For Rioux, college radio offers a creative outlet that also helps prepare him for work with animation. He is intrigued with the possibilities of what Steve Allen called the "theatre of the mind." Although much has changed since Orson Welles terrified American listeners with his 1938 "War of the Worlds," the medium still offers considerable creative opportunity, he says. For example, some WCBN djs work with audio collage, sampling media, condensing it into scrambled audio collage, and then broadcasting it. "You couldn't do it anywhere else," Rioux offers. "The sort of landscape that is created with theses sounds relies so much on the imagination to fill in the gap.
"For me it was very important that I did a show that used radio specifically as a medium and did what radio could do that other mediums couldn't do," says Rioux. His program is called "The Show and Tell Machine."
"To do a show that's improvised with different characters all voiced by myself in an imaginary landscape was a dream come true, that I have this power at my fingertips – I don't have to draw it, I don't have to work tirelessly on details visually because it's all there if you listen carefully; the sounds are there, the characters are there, the conflicts, the stories are there without any other medium visually," Rioux explains.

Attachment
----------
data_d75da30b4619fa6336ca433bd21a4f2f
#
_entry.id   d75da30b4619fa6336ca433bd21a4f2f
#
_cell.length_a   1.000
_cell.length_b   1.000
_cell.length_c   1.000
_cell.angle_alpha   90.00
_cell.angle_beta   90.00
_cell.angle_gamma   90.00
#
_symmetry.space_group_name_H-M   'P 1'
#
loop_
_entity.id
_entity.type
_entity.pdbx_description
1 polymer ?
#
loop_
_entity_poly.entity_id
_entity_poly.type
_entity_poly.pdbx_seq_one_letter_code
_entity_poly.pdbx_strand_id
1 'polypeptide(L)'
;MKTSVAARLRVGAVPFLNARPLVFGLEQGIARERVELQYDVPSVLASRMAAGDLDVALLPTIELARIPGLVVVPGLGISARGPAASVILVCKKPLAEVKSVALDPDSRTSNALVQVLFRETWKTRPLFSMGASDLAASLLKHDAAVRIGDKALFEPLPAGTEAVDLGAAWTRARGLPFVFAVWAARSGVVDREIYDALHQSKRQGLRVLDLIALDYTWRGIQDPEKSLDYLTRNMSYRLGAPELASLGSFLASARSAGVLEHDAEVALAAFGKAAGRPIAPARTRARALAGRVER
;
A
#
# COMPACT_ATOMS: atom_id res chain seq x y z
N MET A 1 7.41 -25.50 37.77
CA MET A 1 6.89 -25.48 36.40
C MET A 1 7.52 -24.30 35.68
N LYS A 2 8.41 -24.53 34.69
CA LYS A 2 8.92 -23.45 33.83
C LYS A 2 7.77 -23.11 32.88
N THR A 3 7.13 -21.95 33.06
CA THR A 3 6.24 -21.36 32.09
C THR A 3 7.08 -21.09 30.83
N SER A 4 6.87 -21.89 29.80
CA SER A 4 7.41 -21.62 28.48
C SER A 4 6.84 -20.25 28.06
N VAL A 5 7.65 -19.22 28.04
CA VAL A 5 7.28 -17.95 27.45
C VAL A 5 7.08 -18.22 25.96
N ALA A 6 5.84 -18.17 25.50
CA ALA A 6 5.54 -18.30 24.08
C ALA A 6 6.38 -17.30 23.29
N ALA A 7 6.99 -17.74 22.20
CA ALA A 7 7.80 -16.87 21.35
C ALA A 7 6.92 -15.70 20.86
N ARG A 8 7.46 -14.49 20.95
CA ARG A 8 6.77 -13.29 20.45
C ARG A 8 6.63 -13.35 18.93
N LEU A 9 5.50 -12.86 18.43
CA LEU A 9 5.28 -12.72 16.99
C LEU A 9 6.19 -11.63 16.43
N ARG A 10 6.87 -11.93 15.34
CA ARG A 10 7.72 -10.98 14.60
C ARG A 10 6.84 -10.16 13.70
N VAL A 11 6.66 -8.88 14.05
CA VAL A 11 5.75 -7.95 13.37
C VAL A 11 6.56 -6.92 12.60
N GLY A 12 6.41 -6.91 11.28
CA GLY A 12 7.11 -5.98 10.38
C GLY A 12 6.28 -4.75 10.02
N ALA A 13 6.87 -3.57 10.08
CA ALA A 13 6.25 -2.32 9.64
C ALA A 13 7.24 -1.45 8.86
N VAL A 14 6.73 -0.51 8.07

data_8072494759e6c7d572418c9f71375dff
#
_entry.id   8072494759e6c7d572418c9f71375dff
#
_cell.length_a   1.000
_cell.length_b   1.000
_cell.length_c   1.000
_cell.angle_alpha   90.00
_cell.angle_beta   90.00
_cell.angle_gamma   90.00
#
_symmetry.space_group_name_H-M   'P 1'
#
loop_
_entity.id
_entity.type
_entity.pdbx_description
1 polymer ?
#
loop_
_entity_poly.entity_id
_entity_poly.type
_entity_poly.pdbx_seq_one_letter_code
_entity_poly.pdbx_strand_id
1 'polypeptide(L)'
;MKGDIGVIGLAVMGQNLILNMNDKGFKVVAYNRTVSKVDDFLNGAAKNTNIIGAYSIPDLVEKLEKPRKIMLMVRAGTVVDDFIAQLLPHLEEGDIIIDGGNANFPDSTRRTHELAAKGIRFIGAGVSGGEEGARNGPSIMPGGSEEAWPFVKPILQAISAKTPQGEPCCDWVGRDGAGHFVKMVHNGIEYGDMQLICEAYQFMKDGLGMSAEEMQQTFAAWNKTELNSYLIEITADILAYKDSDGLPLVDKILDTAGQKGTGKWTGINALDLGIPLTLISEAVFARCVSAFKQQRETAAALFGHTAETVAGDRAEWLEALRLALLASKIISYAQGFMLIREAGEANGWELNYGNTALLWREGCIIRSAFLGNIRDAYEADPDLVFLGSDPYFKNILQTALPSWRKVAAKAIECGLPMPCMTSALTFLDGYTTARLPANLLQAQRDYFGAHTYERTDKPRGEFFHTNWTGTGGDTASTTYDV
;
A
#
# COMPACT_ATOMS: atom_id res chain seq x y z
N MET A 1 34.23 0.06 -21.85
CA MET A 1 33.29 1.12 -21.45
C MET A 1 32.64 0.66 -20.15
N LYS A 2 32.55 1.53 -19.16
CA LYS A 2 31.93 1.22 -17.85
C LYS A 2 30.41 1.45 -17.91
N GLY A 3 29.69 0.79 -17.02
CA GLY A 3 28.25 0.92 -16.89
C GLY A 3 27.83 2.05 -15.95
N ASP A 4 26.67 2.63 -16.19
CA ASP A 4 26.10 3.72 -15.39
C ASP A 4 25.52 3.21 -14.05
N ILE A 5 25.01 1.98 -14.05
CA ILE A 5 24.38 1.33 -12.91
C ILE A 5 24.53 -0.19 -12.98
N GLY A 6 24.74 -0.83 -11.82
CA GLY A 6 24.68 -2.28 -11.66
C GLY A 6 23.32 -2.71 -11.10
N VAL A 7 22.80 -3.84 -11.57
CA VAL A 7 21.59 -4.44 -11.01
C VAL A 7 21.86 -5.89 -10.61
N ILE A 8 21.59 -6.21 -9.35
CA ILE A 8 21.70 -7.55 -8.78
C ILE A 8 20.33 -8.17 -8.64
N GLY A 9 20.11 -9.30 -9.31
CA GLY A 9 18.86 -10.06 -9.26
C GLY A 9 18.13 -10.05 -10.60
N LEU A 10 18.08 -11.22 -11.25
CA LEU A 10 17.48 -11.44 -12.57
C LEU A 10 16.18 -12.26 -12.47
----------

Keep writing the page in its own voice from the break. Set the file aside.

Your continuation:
Echoing the magic of Marconi and the free spirit of the '60s, college radio remains an innovative, alternative audio medium. While music changes, the purpose and principles remain the same.
According to Rioux, college radio is like assembling "all of the weirdos, people with debilitating social problems and crazy record collections…and you put them in a poorly ventilated basement and they fight over everything, but they have a common goal of doing something different, something strange, to get it out there if only to relieve themselves. Are they doing it for themselves or for the public? It's both. You're purging these weird record geek demons while, hopefully, interesting someone along the way."
Dennis Archambault is a frequent contributor to Metromode and Model D. His last article was Teachable Moments: John HartigPhotos: Brent Rioux, general manager of WCBN, settting up for broadcast
David McIntyre, station manager of WUMD- FM, the University of Michigan-Dearborn
WUMD-FM's common area
WUMD-FM continues to grow their library, while storing and accessing it via hard drive.
WUMD-FM DJ / student on the mic"Plugged-in" at WCBN, Brent Rioux All photographs by Metro Detroit Photographer Marvin Shaouni
Marvin Shaouni is the Managing Photographer for Metromode & Model D.